It’s hard for secular science textbooks to be neutral

September 25, 2013

Roger Olson puts his finger on the problem with high school science textbooks: in the name of religious neutrality, they too easily err in the opposite direction.

Now I want science textbooks to stick to science. So do many others involved on the “creationist” side of this debate. Neither I nor they are anti-evolutionists. The issue for some of us is not whether life forms evolve; the issue is whether science, as science, can state that all life began with chemical interactions.

The issue is, for some of us, that some scientists like to smuggle philosophy, metaphysical beliefs, into science. The classic case of this, of course, was scientist Carl Sagan’s opening statement in his book and film series, read and shown in thousands of public school classrooms, that “The cosmos is all there is, all there ever was, and all there ever will be.” Few people realized that, at that moment, he was speaking as a philosopher, out of his own life and world view, and not as a scientist. Science cannot establish that metaphysical belief as fact.

True science, of course, has nothing to say about what happened before the universe was set in motion, or who or what set it in motion. (Although to say it was self-caused is, in my opinion, more of a leap of faith than saying God caused it!) This is the question of existence itself, which is and will always be a metaphysical question. Why something and not nothing? To say that there were chemical interactions begs the question: Why were there there chemicals to interact with one another? Why was there an environment in which chemical interactions could take place?

And this is the problem with the question, Do you believe in evolution? I have to ask, What do you mean by “believe in.” If by “believe in” you mean, Do I believe that strictly natural processes account for how we got here? then, no, I don’t believe in evolution.

Do I believe that life evolved gradually? Sure. Like most of the universal church, I have no theological reason not to believe that. Life evolved gradually, but it was directed and sustained into existence at every moment by God. Which is another way of saying that I fully embrace our United Methodist position on science, from ¶ 160 § F of the Book of Discipline of the United Methodist Church:

We recognize science as a legitimate interpretation of God’s natural world. We affirm the validity of the claims of science in describing the natural world and in determining what is scientific. We preclude science from making authoritative claims about theological issues and theology from making authoritative claims about scientific issues. We find that science’s descriptions of cosmological, geological, and biological evolution are not in conflict with theology.

“We preclude science from making authoritative claims about theological issues and theology from making authoritative claims about scientific issues.” Exactly! But in our current political climate, the former mistake is far easier than the latter.

3 Responses to “It’s hard for secular science textbooks to be neutral”

  1. Tom Harkins Says:

    Brent, I would address this subject just a little differently. Nothing about evolution is really necessary to be taught in science classrooms in the first place, because it is a theory about “how we got here,” as opposed to “how things work.” Dissect a frog and find out what its parts are and how they interact. There is really no basis to go back and argue, “And frogs came from goldfish,” or whatever other silly proposition of “transitional” formulations are trotted out. Who cares where anything came from as far as what science needs its students to know? The “history” is really not “provable” by observations and experiments, which is what science is supposed to be based on, and I don’t see that it is particularly relevant to scientific education.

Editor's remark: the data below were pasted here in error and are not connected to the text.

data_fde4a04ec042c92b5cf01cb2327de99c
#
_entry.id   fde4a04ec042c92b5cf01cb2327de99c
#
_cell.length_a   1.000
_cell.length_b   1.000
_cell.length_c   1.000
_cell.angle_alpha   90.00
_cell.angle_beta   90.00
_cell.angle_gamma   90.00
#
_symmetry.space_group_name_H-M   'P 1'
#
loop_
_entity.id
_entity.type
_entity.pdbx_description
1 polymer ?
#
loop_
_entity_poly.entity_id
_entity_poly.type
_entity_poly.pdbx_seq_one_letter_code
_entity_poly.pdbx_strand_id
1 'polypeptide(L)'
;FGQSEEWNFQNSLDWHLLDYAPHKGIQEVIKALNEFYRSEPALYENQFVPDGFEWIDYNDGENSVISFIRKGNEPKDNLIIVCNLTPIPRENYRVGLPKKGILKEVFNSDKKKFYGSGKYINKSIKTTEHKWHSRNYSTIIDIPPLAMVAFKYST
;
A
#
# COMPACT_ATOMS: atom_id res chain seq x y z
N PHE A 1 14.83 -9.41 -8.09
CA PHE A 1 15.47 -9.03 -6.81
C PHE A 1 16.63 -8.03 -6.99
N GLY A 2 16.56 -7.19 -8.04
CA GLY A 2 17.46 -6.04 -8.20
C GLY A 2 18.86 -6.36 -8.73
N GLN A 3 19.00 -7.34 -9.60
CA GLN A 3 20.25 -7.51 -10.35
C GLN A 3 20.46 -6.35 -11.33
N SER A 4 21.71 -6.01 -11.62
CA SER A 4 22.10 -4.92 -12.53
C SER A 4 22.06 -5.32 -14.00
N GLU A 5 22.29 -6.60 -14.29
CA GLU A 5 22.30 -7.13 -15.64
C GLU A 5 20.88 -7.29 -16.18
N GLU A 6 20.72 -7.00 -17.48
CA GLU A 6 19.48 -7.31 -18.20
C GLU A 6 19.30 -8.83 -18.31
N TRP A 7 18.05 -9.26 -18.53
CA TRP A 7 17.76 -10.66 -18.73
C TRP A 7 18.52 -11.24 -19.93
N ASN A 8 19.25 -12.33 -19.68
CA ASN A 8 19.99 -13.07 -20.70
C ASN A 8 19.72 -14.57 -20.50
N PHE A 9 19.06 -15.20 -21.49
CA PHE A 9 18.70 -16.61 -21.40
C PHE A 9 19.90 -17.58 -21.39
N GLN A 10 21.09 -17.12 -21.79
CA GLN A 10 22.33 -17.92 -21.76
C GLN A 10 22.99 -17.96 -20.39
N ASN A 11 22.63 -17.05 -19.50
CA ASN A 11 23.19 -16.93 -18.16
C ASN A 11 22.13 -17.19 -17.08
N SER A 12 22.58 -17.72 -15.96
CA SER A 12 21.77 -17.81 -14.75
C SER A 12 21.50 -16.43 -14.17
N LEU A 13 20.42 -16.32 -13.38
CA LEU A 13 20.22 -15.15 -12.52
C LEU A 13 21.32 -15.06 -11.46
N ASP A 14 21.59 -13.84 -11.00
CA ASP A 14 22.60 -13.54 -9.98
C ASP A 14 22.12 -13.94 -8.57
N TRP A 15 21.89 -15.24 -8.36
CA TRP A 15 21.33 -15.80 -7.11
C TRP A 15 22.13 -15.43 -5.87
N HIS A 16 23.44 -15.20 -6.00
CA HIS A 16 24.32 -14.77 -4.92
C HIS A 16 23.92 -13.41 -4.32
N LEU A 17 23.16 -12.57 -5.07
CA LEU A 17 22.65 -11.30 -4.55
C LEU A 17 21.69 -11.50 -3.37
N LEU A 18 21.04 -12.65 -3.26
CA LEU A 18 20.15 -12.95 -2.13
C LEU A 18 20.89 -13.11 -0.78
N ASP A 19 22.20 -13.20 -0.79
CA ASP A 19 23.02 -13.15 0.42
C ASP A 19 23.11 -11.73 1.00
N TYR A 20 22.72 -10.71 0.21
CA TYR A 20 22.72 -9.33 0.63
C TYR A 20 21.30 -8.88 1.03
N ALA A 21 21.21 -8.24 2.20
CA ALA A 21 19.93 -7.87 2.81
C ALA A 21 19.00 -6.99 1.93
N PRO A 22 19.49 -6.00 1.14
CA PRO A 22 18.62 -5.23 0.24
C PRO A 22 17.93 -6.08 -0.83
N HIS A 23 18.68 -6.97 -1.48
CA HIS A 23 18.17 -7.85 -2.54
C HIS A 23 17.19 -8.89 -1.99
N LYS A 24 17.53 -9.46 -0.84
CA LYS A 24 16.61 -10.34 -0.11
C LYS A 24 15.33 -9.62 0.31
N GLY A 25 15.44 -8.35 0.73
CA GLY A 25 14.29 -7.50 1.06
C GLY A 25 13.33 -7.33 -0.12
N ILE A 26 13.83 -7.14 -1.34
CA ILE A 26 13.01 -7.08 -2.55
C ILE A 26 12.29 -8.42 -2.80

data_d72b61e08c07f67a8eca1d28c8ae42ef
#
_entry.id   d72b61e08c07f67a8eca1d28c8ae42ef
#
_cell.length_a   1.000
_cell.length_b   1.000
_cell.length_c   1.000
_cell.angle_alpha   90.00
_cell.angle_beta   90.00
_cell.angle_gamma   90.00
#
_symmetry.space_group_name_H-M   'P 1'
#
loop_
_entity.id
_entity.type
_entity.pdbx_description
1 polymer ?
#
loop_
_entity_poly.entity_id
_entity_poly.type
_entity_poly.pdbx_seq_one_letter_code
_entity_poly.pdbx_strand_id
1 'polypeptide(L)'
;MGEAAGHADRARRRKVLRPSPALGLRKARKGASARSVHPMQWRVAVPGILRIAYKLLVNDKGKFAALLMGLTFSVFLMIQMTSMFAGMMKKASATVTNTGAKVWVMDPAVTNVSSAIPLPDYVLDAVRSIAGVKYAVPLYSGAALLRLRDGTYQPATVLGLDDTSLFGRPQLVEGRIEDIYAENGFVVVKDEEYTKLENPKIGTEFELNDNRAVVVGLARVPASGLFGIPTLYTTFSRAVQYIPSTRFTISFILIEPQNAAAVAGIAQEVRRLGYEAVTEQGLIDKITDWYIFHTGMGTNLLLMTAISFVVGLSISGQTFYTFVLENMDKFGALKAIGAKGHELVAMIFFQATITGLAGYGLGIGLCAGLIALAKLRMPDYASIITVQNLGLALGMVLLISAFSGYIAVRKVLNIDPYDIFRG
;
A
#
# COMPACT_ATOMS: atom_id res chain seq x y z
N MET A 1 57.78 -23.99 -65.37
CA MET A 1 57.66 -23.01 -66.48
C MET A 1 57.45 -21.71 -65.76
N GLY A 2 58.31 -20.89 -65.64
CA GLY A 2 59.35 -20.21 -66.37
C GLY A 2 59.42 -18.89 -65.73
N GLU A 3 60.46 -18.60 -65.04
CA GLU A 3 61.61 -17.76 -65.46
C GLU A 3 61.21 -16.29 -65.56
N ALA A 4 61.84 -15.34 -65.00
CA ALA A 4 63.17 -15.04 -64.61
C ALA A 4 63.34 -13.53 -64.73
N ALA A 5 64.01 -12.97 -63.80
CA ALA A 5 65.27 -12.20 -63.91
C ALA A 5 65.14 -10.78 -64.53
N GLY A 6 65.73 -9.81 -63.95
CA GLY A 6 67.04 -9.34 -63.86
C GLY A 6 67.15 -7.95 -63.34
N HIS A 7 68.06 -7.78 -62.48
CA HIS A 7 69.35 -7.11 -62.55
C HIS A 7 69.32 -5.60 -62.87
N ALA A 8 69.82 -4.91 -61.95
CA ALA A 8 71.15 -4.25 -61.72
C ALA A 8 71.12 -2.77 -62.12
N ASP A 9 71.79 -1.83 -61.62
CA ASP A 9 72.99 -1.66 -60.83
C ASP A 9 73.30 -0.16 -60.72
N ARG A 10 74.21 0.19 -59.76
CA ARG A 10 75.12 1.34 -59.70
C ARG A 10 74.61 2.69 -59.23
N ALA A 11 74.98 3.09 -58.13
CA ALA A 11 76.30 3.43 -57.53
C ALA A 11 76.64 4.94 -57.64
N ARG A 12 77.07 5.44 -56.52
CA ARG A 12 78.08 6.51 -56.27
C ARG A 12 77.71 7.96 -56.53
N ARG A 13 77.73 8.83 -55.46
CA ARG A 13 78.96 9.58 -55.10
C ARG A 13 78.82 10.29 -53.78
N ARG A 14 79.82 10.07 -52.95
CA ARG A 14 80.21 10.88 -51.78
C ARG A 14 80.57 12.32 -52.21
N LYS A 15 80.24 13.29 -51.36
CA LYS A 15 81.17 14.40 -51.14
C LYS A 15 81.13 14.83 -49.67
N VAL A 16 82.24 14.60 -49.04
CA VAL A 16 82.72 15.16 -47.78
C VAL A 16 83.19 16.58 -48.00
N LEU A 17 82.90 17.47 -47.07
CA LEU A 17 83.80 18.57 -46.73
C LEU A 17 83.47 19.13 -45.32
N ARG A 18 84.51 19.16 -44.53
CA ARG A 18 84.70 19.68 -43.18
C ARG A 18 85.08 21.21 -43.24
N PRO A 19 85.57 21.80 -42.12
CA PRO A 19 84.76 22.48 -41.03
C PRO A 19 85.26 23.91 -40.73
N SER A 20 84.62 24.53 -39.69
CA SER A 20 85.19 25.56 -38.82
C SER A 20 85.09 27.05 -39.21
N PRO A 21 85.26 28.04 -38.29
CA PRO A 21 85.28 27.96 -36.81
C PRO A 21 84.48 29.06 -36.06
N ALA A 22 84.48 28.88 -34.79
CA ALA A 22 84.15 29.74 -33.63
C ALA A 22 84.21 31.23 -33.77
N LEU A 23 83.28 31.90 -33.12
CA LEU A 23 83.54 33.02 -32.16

Beyond that, I am not sure theology and science can be “set apart” in neat little packages that can leave each other alone. I don’t know that science actually makes any “descriptions,” as opposed to theorizing, but, be that as it may, evolution teaches “history,” and that history is either true or false, and its claims may “imping” on what the Bible sets out as being “history.” To say there is “no conflict” presupposes that certain interpretations of biblical history are false. Thus, it is not possible to both believe in a 6-day creation account from Genesis 1 and also believe in a universe of 13.5 billion years of age. One or the other or both must be false. To say “no conflict” means that the biblical account (or interpretation) is being jettisoned. So, I don’t agree that there is “no conflict.” Rather, the conflict is being “resolved” by Methodist theologians in favor of the evolutionary history.

    • brentwhite Says:

      We Methodists don’t believe in six literal days, that’s true. But it wouldn’t break my heart if you’re right and I’m wrong. 😉

      • Tom Harkins Says:

        But you see my general point? There is a tension between “science” and “theology” when it comes to origins. There are two ways to resolve that tension. One, say the science is right, and, to the extent inconsistent, the theology is wrong. Two, say the theology is correct, and, to the extent it is inconsistent, those who call themselves scientists are wrong. And if someone is going to go with science, then what science is he going to go with instead of a particular theology? 17th century science? 21st century science? What will “scientists” come up with next? Are we supposed to continually modify our interpretation of scripture based on whatever the “scientist of the month” says actually happened?

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